iTunes is much more than just an online music store. The site now offers video downloads, but more importantly has become a hub for publishers of audio and video content called podcasts. Edmunds.com is now offering through iTunes free downloads of their video podcasts of automotive reviews. All three 2006 Corvette models are currently available for viewing, along with 21 other models. The videos begin with a 15 second commercial and then go right into the review, which last about 2 1/2 minutes. What’s really cool is that you get to see and hear the Corvettes perform. With the Z06, they show the car on the highway as well as running on a track. The video for the Convertible was particularly enjoyable for its visuals and descriptions. While Corvette enthusiasts won’t learn anything new from the video reviews, they are entertaining to say the least. iTunes is a free download and works on both Macs and PC’s. The videos are available for free download, so there are no costs associated with viewing the content.
Our friends over at DigitalCorvettes.com have now dedicated an entire category to the rumors swirling around a brand new Corvette model. The new model, referred to as the Corvette Super Sport, will sport an LS9 supercharged small block that will output around 600 hp. GM of course is denying the SS story the same as they did the Blue Devil rumors a few months ago. If you recall, the Blue Devil stories also featured a supercharged small block. Up until this weekend, the rumors were just that. But recently a DC forum member posted documents (with CIA like blackouts) that give credence to the LS9 Super Sport Story. These documents, which may be coming from a supplier, shows a proposed timeline of the LS9′s development as well as the replacement of the Z06′s LS7 7.0L 505 hp engine to the LS8′s 480-500 hp engine. Yes, these are rumors and like most can usually be dispelled quickly. But DigitalCorvettes.com and its members have broken the GM Shroud of Secrecy before and past rumors have come to fruition so stay tuned.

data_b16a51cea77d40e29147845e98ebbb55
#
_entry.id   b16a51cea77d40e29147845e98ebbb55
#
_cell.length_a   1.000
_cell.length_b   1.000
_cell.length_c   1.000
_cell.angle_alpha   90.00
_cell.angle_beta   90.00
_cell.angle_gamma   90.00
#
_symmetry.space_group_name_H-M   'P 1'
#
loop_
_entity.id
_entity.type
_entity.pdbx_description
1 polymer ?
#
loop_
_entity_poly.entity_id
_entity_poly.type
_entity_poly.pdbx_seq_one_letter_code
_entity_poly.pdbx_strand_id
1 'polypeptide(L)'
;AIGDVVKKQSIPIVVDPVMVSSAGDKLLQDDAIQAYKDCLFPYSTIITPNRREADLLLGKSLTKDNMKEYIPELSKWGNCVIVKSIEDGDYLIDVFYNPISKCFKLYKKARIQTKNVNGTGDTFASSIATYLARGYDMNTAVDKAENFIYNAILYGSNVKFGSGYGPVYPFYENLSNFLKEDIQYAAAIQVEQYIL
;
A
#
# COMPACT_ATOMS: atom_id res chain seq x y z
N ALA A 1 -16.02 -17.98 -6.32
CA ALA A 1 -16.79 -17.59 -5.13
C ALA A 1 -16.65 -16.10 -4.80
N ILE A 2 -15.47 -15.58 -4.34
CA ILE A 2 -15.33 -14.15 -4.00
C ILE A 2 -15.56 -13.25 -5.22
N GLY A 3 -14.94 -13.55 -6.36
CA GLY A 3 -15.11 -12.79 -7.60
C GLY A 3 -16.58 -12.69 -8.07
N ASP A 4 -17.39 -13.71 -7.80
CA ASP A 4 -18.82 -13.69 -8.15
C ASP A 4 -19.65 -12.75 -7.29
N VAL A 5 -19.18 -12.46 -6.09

It’s a trip most Corvette enthusiasts only dream about. The Mother Road, Route 66, stretches more than 2,000 miles from Chicago to Santa Monica, CA. While I am too young to remember the television show, the dream of crossing half the United States in a Corvette is something that I vow will one day happen. Until then, I will just have to enjoy the exploits of those who have actually done it. Bill Baker of Edmund’s Inside Line recently took to the Mother Road in the Mother of all sports car, the 2006 Corvette Z06. Reading his story, I find myself imagining I am riding shotgun as he is crossing California’s Mojave Desert:
“… I could see the road ahead was empty to the horizon. I dropped the six-speed gearbox from 6th to 4th and floored it. Like a cathedral pipe organ playing Bach’s “Toccata” with all the stops out, the 7.0-liter, 505-hp LS7 V8 began to thunder and howl toward its 7,000-rpm redline. The dual-stage mufflers opened to release back pressure and a soul-stirring roar that echoed off the mountains. The head-up digital speedometer and tach display changed numbers faster than a premium gas pump totals dollars. 105, 118â€¦think, look, stay on it. 139 â€” the front end is feeling light over the rough pavement. Stare at the horizon ’til your eyes harden â€” and keep your foot planted. 145â€¦flick your eyes for an instant to check the HUD. 154 mph. Things are beginning to blur… there’s a slight rise loomin…”Bill offers an excellent account of not only the Z06, but of Route 66 as it exists today. Today’s Route 66 features a mix of Historic signs, museums and restored buildings with their classic neon signs alongside towns with vacant store fronts and rusting relics. Bill, thanks for the ride… Click here to read the entire article. (Photo Credit Bill Baker)